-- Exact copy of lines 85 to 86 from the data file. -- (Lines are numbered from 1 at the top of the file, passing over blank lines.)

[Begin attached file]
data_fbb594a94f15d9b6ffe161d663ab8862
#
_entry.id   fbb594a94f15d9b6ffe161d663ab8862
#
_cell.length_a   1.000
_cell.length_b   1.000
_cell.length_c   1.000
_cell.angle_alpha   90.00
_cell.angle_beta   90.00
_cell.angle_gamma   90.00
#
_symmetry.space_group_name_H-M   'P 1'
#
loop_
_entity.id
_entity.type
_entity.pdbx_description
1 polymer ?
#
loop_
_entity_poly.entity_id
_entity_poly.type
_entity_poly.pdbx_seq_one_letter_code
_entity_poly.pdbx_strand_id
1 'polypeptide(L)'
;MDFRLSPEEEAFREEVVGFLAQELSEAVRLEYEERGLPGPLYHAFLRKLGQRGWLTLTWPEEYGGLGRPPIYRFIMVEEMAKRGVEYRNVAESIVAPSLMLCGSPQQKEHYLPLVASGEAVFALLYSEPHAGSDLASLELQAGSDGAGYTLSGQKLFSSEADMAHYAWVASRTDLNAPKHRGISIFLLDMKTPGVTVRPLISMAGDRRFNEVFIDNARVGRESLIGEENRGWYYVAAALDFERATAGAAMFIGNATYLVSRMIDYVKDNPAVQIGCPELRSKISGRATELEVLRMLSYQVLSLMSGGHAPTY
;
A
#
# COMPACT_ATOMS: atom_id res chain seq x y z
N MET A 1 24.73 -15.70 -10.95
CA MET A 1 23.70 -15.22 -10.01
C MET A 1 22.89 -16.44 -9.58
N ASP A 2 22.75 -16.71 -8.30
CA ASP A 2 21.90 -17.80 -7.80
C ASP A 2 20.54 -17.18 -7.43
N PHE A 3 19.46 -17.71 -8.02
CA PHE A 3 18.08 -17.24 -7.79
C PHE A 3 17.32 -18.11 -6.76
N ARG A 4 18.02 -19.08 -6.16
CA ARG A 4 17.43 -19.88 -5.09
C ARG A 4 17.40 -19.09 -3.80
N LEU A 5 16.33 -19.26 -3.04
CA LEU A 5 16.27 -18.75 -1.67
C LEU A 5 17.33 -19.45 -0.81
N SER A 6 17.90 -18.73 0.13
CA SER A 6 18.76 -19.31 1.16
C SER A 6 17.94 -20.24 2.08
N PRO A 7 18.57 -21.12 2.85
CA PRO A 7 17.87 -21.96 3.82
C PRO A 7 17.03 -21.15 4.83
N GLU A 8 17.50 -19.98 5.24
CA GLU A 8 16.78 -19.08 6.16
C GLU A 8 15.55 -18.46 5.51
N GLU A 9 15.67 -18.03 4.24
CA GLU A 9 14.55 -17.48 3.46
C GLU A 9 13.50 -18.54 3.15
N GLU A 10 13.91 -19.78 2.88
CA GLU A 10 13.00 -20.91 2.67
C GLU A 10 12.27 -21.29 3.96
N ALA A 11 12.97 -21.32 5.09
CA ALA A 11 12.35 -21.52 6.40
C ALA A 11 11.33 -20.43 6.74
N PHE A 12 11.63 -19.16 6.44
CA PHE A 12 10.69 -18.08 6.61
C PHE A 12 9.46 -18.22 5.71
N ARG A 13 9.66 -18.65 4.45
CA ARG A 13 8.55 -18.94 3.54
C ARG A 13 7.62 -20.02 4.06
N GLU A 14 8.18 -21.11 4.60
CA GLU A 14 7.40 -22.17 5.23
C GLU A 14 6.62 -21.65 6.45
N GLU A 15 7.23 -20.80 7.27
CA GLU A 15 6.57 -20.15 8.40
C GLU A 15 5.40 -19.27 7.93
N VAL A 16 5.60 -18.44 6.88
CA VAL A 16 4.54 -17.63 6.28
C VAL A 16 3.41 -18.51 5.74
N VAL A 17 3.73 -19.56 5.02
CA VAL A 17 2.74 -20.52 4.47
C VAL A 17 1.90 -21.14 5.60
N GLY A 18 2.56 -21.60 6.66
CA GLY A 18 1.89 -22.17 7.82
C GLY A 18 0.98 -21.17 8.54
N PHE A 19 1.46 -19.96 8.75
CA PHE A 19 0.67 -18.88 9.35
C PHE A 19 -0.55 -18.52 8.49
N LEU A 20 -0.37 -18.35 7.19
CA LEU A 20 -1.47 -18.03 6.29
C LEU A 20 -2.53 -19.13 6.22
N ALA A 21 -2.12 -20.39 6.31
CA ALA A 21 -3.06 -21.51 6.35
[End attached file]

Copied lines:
N PHE A 19 1.46 -19.96 8.75
CA PHE A 19 0.67 -18.88 9.35